Jim Alder

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Jim Alder
Personal information
Born (1940-06-10) 10 June 1940 (age 77)
Glasgow, Scotland, UK
Height 1.72 m (5 ft 8 in)
Weight 64 kg (141 lb)
Sport Long-distance running
Club Morpeth Harriers, Northumberland
Achievements and titles
Olympic finals 1968

James Noel Carroll Alder MBE (born 10 June 1940) is a British former distance runner, from Morpeth.

Alder, who was born in Glasgow,[1] was a foster child. His mother died of tuberculosis and his father was killed on the last day of World War II.[2] He moved to Morpeth, north of Newcastle, and became interested in running.[3]

Athletics career[edit]

Alder's athletic career saw him compete at the 1966 Commonwealth Games in Kingston winning Marathon Gold, (having missed the 1964 Summer Olympics due to a knee injury). He competed in the 1968 Summer Olympics in Mexico City, the 1969 European Athletics Championships in Athens and the 1970 Commonwealth Games in Edinburgh.[4]

He set a new world record for 30,000 m of 1 h 34 min 01.8 s in 1964. In that race he also set world records for 20 miles (1 h 40 min 58.0 s) and 2 hours (37,994m). The IAAF did not recognise the latter two marks for world records, but they were accepted as United Kingdom national records.[5]

At the 1968 Olympic Games, in Mexico City, his height was recorded at 5 ft 8 in (172 cm) and his weight was 141 lb (64 kg).[1]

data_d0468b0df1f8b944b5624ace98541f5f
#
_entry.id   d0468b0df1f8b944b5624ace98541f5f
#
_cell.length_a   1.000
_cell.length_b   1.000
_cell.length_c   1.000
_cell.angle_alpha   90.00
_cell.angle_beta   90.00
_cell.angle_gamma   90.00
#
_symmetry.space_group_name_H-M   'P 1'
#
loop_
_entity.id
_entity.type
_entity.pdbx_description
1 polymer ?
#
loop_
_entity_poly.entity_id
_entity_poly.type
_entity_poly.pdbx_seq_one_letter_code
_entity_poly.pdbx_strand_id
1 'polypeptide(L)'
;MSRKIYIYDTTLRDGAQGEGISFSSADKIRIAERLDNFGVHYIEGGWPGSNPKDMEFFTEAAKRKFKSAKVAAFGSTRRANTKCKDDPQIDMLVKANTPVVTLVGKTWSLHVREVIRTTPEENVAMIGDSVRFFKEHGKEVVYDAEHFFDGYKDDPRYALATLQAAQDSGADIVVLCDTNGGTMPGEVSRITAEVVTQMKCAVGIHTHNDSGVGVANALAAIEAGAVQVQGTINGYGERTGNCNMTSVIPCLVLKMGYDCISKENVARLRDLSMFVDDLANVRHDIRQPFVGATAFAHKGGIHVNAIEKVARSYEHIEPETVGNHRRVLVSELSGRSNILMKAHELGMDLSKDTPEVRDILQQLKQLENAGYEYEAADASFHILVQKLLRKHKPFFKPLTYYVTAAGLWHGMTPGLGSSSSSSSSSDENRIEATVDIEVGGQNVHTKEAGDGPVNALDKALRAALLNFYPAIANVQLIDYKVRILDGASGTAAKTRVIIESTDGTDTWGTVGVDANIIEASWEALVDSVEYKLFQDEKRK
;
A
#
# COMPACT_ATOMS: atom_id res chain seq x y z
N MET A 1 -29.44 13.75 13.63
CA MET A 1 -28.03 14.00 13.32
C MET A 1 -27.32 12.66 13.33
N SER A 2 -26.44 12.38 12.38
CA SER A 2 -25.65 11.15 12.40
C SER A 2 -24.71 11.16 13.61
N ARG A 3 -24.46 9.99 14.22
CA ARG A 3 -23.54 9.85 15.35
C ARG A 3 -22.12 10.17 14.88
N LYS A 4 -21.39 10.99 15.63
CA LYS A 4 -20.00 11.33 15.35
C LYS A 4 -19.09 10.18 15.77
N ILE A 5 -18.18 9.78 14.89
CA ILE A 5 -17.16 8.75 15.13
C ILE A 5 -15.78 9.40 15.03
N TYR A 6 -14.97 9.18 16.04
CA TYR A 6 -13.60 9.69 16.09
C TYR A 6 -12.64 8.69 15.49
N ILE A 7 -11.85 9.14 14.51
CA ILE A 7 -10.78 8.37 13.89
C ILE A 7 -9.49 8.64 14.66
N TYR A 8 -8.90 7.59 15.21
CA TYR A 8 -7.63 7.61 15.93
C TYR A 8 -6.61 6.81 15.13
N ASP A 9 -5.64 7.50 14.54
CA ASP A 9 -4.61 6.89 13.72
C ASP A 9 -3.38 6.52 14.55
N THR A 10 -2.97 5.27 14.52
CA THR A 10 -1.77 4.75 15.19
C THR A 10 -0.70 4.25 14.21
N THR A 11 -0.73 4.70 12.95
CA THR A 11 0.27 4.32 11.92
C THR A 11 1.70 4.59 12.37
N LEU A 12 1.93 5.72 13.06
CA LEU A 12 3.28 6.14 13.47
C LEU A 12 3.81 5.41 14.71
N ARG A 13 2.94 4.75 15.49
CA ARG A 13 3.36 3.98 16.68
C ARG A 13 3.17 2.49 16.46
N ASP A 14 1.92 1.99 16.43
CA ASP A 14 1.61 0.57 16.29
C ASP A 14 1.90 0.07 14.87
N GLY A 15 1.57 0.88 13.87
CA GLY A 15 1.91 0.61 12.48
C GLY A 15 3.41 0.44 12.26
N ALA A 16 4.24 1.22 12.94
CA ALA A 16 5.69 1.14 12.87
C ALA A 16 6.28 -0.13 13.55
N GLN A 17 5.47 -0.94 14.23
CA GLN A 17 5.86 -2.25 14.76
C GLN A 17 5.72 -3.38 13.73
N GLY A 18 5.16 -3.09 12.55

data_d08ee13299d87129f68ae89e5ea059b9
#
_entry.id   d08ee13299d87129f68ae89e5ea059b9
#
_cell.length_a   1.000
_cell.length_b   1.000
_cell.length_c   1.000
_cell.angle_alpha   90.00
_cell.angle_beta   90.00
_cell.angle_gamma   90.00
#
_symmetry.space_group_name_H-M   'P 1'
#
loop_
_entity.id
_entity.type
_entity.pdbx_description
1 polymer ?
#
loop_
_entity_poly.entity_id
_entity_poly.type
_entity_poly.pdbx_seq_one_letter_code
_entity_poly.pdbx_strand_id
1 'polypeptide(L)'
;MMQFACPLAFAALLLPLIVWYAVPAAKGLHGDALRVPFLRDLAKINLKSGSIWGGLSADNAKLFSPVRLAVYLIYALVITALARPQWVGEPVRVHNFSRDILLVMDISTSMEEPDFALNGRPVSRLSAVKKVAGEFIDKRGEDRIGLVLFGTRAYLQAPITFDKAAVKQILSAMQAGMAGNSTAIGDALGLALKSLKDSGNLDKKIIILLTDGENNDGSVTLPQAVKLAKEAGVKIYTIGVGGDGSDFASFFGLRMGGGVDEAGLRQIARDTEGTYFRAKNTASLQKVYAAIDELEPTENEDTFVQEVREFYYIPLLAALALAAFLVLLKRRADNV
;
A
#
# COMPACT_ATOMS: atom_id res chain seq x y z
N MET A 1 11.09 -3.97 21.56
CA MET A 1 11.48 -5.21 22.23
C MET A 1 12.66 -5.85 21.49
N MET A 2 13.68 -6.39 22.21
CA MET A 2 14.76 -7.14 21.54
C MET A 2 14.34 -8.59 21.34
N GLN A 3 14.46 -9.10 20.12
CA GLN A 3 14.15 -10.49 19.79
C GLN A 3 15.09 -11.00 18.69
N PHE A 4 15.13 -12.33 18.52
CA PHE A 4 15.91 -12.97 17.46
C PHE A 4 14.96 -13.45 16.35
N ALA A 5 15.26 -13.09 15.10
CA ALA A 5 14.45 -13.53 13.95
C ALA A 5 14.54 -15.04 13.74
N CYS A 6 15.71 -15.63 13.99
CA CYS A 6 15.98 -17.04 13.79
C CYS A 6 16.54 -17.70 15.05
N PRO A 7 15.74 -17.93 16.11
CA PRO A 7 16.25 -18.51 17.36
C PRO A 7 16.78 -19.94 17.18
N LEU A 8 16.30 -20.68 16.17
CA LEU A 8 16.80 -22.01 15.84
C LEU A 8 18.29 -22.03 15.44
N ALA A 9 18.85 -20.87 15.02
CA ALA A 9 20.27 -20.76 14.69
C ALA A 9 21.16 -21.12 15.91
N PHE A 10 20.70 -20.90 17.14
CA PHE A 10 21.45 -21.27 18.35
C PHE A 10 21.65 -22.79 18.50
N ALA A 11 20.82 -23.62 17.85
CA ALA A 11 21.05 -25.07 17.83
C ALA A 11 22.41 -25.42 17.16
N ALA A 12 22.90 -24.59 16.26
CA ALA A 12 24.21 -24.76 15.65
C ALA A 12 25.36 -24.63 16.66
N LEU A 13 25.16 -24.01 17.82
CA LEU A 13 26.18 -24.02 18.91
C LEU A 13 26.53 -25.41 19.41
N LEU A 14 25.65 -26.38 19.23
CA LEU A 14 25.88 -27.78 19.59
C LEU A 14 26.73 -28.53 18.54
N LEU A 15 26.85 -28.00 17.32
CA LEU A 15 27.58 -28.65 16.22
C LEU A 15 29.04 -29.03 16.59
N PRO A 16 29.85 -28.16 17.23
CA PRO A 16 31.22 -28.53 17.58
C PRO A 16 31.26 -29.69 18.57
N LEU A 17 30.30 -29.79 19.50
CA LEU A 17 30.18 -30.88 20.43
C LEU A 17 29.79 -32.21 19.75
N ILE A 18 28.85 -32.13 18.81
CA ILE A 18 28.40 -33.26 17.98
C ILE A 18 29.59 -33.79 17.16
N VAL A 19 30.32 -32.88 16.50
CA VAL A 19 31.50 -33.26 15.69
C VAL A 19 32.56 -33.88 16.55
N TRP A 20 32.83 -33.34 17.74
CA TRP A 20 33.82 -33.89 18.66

Alder ran his last marathon in the 1970 Commonwealth Games in Edinburgh. In September 1970, in London, he set a new record for 30,000 m of 1 h 31 min 30.4 s which still stands today.[6]

He won The Great Northern Half Marathon, Belfast in 1971 promoted by County Antrim Harriers in a time of 1:05:05.[citation needed]

He was featured in The Sunday Times, on 15 April 2007, which profiled his gold medal winning run in the 1966 Commonwealth Games in Kingston, Jamaica.[7] Later that year in October, Alder featured on the BBC One series Inside Sport and was interviewed by Ray Stubbs. In 2012, Alder was selected to carry the Olympic flame through Northumberland, for the 2012 Olympic Games in London.[citation needed]


  1. ^ a b Jim Alder profile Archived 13 October 2012 at the Wayback Machine.; sports-reference.com; retrieved 19 January 2015.
  2. ^ The Archive: Jim Alder, Herald Scotland; retrieved 19 January 2015.
  3. ^ Turnbull, Simon (5 September 2010). Geronimo Jim's a gem, The Independent; retrieved 8 June 2017.
  4. ^ Bathgate, Stuart (9 April 2014). Commonwealth Games: Alder won after losing his way. The Scotsman; retrieved 19 January 2015.
  5. ^ Jim Alder profile Archived 3 March 2016 at the Wayback Machine., scottishdistancerunninghistory.co.uk; retrieved 19 January 2015.
  6. ^ [1][dead link]
  7. ^ "Unknown Title". The Times & The Sunday Times. Retrieved 2017-06-09. [dead link]

External links[edit]